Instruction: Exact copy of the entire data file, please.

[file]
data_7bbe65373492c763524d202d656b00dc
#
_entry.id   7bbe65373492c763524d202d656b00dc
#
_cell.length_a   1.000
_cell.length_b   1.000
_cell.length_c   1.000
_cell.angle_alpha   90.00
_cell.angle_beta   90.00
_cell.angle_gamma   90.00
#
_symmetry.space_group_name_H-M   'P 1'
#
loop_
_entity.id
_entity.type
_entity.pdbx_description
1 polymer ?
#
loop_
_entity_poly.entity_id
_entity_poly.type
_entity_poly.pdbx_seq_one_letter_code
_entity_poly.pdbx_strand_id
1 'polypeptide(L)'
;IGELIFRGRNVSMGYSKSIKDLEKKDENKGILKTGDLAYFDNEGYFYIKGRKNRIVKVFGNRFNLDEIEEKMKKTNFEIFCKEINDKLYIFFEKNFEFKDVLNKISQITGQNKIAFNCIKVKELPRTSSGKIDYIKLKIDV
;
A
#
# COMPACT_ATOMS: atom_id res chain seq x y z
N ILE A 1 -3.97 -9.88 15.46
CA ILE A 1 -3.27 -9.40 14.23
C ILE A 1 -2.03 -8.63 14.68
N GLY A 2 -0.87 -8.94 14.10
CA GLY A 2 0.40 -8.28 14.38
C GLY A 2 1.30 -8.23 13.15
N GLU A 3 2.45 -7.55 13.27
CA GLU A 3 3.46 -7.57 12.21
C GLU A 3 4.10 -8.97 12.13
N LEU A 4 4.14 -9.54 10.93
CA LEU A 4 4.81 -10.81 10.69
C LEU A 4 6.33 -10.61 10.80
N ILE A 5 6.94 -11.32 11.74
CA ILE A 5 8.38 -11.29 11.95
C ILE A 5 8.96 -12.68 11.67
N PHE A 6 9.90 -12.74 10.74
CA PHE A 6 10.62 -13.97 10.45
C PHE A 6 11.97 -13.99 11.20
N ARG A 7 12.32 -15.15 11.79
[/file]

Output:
data_7bbe65373492c763524d202d656b00dc
#
_entry.id   7bbe65373492c763524d202d656b00dc
#
_cell.length_a   1.000
_cell.length_b   1.000
_cell.length_c   1.000
_cell.angle_alpha   90.00
_cell.angle_beta   90.00
_cell.angle_gamma   90.00
#
_symmetry.space_group_name_H-M   'P 1'
#
loop_
_entity.id
_entity.type
_entity.pdbx_description
1 polymer ?
#
loop_
_entity_poly.entity_id
_entity_poly.type
_entity_poly.pdbx_seq_one_letter_code
_entity_poly.pdbx_strand_id
1 'polypeptide(L)'
;IGELIFRGRNVSMGYSKSIKDLEKKDENKGILKTGDLAYFDNEGYFYIKGRKNRIVKVFGNRFNLDEIEEKMKKTNFEIFCKEINDKLYIFFEKNFEFKDVLNKISQITGQNKIAFNCIKVKELPRTSSGKIDYIKLKIDV
;
A
#
# COMPACT_ATOMS: atom_id res chain seq x y z
N ILE A 1 -3.97 -9.88 15.46
CA ILE A 1 -3.27 -9.40 14.23
C ILE A 1 -2.03 -8.63 14.68
N GLY A 2 -0.87 -8.94 14.10
CA GLY A 2 0.40 -8.28 14.38
C GLY A 2 1.30 -8.23 13.15
N GLU A 3 2.45 -7.55 13.27
CA GLU A 3 3.46 -7.57 12.21
C GLU A 3 4.10 -8.97 12.13
N LEU A 4 4.14 -9.54 10.93
CA LEU A 4 4.81 -10.81 10.69
C LEU A 4 6.33 -10.61 10.80
N ILE A 5 6.94 -11.32 11.74
CA ILE A 5 8.38 -11.29 11.95
C ILE A 5 8.96 -12.68 11.67
N PHE A 6 9.90 -12.74 10.74
CA PHE A 6 10.62 -13.97 10.45
C PHE A 6 11.97 -13.99 11.20
N ARG A 7 12.32 -15.15 11.79